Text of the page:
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Tuesday, April 23, 2024
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‘Gotta Get in First’: For LIV Golfers, a New Path to the Green Jacket

  • Joaquin Niemann, who joined LIV Golf in 2022, is receiving a special invite to the Masters.
  • Niemann, like many others on LIV, has plummeted down the world golf rankings.
Kyle Terada-USA TODAY Network

LIV Golf scored a small but very important victory with Joaquin Niemann’s special invitation to the Masters in April.

Niemann, the 25-year-old Chilean who left the PGA Tour in 2022 for a sign-on fee with LIV that The Telegraph reported to be at least $100 million, finished T-16 at the ’23 Masters and played in the other three major championships last year but fell outside the top 50 in the Official World Golf Ranking—severely hurting his chances of making it into this year’s field at Augusta National. 

But on Tuesday, the club announced that Niemann (currently ranked No. 81) and two other non–LIV golfers—Denmark’s Thorbjørn Olesen (No. 59) and Japan’s Ryo Hisatsune (No. 78)—had accepted special invitations, citing a “long-standing tradition of inviting leading international players who are not otherwise qualified” for the Masters. Last year, Japanese golfer Kazuki Higa (who was ranked No. 68 at the time) and American amateur Gordon Sargent received special invites. The most recent special invite before that was in 2019.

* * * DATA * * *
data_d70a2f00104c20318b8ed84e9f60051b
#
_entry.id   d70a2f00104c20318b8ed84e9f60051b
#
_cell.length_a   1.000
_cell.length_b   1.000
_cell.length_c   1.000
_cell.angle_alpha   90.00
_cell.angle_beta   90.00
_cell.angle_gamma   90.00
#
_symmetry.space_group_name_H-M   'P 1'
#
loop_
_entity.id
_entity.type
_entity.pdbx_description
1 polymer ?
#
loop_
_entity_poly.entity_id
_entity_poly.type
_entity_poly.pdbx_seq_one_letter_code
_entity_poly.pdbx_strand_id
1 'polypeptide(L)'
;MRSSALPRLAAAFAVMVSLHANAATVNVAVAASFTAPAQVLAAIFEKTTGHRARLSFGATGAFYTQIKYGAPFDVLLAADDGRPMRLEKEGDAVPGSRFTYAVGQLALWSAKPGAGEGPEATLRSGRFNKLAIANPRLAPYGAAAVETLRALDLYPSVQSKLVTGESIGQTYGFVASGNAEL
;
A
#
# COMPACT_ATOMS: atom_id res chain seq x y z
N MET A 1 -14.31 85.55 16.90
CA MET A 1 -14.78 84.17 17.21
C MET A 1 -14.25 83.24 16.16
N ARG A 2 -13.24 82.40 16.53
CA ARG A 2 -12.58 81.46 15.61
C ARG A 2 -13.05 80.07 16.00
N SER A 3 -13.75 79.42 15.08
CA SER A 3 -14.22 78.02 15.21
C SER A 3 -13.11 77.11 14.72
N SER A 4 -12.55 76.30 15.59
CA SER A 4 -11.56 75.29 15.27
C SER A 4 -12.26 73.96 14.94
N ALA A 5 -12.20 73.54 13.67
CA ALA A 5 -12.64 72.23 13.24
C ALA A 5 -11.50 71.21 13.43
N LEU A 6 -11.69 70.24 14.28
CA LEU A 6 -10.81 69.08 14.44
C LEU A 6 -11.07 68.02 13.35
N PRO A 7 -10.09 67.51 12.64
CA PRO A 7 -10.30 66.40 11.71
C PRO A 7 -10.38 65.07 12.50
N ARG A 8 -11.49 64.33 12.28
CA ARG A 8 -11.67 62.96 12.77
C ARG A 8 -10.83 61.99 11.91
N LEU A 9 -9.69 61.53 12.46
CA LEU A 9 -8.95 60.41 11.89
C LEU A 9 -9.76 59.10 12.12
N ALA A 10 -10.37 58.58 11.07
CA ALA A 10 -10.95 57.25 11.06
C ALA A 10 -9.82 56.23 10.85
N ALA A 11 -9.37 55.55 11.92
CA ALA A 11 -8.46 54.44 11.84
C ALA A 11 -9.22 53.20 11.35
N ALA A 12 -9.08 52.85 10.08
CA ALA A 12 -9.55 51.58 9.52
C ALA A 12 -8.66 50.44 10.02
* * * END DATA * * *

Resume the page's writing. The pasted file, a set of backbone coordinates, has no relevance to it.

The inclusion of Niemann is crucial because LIV has been unable to secure world ranking points, meaning top players who don’t have exemptions into major championships via previous wins at those tournaments are slowly but surely losing their status for golf’s biggest events. The Masters, which was looking at potentially its smallest field in decades, has now invited 83 players (including 13 LIV members) for April’s tournament—still lower than the 87–99 range seen each year since 2000.

Niemann has been vocal about his desire to continue competing in the majors and his displeasure with the current ranking system, which he called “unfair” in January. After winning LIV’s season-opening event in Mexico, Niemann said he hoped the victory got the attention of golf’s power brokers. “I want to win majors,” he said, “but I gotta get in first.”

Competition Matters

Notably, the Masters’ announcement did not cite Niemann’s performance on LIV but instead three recent top-five finishes on the DP World Tour, including a win at the Australian Open in December. That could be a message to other LIV members that making the effort to keep competing globally—and performing well—will boost their chances of getting into the Masters, and perhaps other majors if they aren’t otherwise qualified.

In October, Augusta National chairman Fred Ridley said the club didn’t anticipate making changes to Masters qualifying criteria, but he did point out that exemptions were always under consideration. “We adjust to what we feel is in the best interest of a tournament representing the best players in the world,” he said at the time. Luckily for Niemann—and LIV—the Green Jackets made good on their promise to be flexible.

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